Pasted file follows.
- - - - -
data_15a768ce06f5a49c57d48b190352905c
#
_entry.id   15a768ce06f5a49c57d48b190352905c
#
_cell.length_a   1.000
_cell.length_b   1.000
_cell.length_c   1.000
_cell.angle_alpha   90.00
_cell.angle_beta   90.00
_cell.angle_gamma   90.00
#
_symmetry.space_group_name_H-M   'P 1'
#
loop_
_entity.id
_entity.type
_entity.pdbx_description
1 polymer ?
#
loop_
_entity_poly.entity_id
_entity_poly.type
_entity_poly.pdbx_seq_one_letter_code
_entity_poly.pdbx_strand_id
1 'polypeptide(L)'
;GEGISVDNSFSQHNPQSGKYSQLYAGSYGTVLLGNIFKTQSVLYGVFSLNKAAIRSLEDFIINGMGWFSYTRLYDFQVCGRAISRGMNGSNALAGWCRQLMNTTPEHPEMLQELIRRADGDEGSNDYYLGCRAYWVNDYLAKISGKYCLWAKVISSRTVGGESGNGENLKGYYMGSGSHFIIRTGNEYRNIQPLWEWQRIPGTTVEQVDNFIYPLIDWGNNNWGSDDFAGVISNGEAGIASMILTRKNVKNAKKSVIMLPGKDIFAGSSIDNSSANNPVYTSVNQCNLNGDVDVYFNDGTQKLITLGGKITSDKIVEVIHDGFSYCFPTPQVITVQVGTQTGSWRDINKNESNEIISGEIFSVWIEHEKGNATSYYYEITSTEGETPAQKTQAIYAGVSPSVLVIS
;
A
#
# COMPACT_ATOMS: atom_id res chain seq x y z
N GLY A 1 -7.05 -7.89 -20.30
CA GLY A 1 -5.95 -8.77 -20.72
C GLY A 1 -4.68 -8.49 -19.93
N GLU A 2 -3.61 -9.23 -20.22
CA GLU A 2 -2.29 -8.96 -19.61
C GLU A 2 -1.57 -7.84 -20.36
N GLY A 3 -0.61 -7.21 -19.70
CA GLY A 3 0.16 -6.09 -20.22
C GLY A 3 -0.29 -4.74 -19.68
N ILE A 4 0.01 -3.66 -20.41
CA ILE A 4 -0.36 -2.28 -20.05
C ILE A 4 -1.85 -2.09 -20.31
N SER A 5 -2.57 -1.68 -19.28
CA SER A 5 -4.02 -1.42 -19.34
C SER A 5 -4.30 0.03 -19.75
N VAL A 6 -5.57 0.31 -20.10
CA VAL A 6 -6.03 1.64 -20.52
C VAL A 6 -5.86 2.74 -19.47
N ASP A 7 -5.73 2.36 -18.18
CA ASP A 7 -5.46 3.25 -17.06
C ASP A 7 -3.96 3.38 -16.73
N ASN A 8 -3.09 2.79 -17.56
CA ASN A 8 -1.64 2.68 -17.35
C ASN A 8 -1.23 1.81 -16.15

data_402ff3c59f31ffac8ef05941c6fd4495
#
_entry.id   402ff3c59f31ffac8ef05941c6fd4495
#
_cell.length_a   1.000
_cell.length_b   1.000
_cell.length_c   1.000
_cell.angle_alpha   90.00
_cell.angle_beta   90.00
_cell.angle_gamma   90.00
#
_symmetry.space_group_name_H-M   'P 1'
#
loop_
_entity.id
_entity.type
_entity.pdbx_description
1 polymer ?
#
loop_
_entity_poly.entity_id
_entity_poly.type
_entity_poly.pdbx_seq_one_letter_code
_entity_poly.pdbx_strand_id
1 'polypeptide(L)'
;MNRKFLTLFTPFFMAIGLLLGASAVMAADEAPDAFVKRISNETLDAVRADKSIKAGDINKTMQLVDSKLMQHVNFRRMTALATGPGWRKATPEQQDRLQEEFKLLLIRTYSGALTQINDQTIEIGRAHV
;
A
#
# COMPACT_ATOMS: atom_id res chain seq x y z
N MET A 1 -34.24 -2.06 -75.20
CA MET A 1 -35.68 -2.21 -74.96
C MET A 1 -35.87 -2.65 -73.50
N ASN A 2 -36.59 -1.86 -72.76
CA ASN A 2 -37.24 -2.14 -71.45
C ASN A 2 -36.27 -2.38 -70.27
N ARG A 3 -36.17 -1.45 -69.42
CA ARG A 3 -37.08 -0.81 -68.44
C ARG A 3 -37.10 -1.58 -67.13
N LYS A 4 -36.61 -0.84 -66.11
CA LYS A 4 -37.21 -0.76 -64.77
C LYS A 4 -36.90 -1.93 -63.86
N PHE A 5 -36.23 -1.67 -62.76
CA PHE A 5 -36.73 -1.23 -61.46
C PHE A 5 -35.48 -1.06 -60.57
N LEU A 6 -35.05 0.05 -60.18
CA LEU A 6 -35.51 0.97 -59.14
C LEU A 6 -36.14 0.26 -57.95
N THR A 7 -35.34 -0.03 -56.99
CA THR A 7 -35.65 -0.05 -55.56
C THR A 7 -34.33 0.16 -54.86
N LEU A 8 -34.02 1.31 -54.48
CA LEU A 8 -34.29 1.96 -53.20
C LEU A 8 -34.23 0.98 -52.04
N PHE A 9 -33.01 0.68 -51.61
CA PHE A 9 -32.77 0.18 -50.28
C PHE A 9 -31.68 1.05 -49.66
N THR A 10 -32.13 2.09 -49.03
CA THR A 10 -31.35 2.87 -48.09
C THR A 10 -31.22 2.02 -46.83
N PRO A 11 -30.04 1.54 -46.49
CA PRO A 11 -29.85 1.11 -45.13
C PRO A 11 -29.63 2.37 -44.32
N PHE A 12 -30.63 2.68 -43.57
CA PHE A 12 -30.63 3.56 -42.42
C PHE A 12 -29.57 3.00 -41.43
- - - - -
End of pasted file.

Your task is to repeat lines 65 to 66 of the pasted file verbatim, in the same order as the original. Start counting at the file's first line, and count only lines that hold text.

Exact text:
#
_symmetry.space_group_name_H-M   'P 1'